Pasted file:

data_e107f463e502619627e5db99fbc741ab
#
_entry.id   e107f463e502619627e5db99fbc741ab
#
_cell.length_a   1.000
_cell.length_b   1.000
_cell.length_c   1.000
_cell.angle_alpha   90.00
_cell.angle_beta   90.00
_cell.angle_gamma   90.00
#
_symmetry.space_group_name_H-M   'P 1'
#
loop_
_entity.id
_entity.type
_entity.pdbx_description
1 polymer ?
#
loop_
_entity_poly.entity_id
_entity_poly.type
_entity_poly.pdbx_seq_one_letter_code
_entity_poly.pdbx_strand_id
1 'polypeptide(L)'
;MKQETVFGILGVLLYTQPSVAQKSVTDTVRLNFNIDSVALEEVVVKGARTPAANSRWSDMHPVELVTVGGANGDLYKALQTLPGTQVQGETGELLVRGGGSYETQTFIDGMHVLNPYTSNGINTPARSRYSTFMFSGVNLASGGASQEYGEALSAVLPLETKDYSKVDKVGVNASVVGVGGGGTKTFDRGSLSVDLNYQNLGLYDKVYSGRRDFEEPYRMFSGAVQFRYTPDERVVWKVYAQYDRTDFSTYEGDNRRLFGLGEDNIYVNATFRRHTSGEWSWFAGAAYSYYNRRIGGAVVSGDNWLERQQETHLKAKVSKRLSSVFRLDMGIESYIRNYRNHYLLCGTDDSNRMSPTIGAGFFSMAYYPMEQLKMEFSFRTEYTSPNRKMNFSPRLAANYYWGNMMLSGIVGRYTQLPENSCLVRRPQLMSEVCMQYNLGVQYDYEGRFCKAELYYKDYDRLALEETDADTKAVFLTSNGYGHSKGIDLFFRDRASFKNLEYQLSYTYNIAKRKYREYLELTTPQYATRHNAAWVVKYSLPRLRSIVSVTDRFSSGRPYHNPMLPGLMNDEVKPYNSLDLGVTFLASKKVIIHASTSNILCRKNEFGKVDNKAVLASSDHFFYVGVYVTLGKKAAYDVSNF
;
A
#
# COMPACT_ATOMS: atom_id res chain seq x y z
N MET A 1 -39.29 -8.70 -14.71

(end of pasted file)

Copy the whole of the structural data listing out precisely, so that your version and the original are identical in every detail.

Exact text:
data_e107f463e502619627e5db99fbc741ab
#
_entry.id   e107f463e502619627e5db99fbc741ab
#
_cell.length_a   1.000
_cell.length_b   1.000
_cell.length_c   1.000
_cell.angle_alpha   90.00
_cell.angle_beta   90.00
_cell.angle_gamma   90.00
#
_symmetry.space_group_name_H-M   'P 1'
#
loop_
_entity.id
_entity.type
_entity.pdbx_description
1 polymer ?
#
loop_
_entity_poly.entity_id
_entity_poly.type
_entity_poly.pdbx_seq_one_letter_code
_entity_poly.pdbx_strand_id
1 'polypeptide(L)'
;MKQETVFGILGVLLYTQPSVAQKSVTDTVRLNFNIDSVALEEVVVKGARTPAANSRWSDMHPVELVTVGGANGDLYKALQTLPGTQVQGETGELLVRGGGSYETQTFIDGMHVLNPYTSNGINTPARSRYSTFMFSGVNLASGGASQEYGEALSAVLPLETKDYSKVDKVGVNASVVGVGGGGTKTFDRGSLSVDLNYQNLGLYDKVYSGRRDFEEPYRMFSGAVQFRYTPDERVVWKVYAQYDRTDFSTYEGDNRRLFGLGEDNIYVNATFRRHTSGEWSWFAGAAYSYYNRRIGGAVVSGDNWLERQQETHLKAKVSKRLSSVFRLDMGIESYIRNYRNHYLLCGTDDSNRMSPTIGAGFFSMAYYPMEQLKMEFSFRTEYTSPNRKMNFSPRLAANYYWGNMMLSGIVGRYTQLPENSCLVRRPQLMSEVCMQYNLGVQYDYEGRFCKAELYYKDYDRLALEETDADTKAVFLTSNGYGHSKGIDLFFRDRASFKNLEYQLSYTYNIAKRKYREYLELTTPQYATRHNAAWVVKYSLPRLRSIVSVTDRFSSGRPYHNPMLPGLMNDEVKPYNSLDLGVTFLASKKVIIHASTSNILCRKNEFGKVDNKAVLASSDHFFYVGVYVTLGKKAAYDVSNF
;
A
#
# COMPACT_ATOMS: atom_id res chain seq x y z
N MET A 1 -39.29 -8.70 -14.71